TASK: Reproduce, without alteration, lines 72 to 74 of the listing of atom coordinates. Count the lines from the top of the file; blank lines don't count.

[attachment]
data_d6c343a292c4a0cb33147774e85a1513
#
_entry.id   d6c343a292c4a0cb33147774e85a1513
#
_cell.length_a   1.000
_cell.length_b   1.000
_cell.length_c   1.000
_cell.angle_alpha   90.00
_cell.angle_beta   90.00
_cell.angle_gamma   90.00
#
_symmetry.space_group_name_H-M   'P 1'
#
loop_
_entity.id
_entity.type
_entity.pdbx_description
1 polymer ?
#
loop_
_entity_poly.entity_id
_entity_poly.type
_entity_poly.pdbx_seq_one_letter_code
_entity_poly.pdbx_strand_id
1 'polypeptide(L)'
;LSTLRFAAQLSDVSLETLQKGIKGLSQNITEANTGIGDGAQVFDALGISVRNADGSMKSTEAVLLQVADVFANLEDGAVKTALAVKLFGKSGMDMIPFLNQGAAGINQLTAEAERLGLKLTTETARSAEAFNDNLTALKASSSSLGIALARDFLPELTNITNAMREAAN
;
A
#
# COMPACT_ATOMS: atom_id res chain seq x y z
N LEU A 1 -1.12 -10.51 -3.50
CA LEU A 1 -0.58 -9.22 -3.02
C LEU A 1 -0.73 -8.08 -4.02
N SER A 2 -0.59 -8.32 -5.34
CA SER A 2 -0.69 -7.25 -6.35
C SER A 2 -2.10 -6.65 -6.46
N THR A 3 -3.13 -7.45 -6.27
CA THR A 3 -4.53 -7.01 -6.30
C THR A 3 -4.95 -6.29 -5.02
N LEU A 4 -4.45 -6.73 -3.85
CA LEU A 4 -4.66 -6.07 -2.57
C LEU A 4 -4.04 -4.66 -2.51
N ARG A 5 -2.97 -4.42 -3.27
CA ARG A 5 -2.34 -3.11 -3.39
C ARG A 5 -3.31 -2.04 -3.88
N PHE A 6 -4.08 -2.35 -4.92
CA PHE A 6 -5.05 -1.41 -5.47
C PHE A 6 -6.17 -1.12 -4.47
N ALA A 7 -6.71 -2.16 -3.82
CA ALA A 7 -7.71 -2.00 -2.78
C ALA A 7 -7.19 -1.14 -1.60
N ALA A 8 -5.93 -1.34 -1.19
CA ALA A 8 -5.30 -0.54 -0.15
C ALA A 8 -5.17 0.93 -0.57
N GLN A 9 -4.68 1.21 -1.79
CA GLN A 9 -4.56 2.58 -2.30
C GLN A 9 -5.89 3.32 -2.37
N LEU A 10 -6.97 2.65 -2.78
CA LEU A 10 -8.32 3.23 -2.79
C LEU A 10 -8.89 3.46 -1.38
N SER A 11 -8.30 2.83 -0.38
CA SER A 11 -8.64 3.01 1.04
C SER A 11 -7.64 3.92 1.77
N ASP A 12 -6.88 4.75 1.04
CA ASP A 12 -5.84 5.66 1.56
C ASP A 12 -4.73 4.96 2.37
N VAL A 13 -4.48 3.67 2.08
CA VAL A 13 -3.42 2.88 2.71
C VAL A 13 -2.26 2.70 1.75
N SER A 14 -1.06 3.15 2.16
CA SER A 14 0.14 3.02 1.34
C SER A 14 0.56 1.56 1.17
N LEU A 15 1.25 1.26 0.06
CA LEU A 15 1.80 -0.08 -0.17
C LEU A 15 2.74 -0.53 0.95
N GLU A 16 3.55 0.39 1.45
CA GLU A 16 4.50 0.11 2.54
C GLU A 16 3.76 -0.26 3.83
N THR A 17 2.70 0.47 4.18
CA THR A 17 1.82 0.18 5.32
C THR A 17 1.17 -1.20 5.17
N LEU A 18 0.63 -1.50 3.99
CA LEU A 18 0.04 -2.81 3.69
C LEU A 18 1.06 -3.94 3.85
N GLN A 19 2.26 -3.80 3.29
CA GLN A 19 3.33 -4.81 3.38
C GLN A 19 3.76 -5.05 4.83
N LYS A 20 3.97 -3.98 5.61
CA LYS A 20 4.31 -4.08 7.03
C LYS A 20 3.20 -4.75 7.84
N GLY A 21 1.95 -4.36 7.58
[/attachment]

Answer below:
C SER A 14 0.56 1.56 1.17
N LEU A 15 1.25 1.26 0.06
CA LEU A 15 1.80 -0.08 -0.17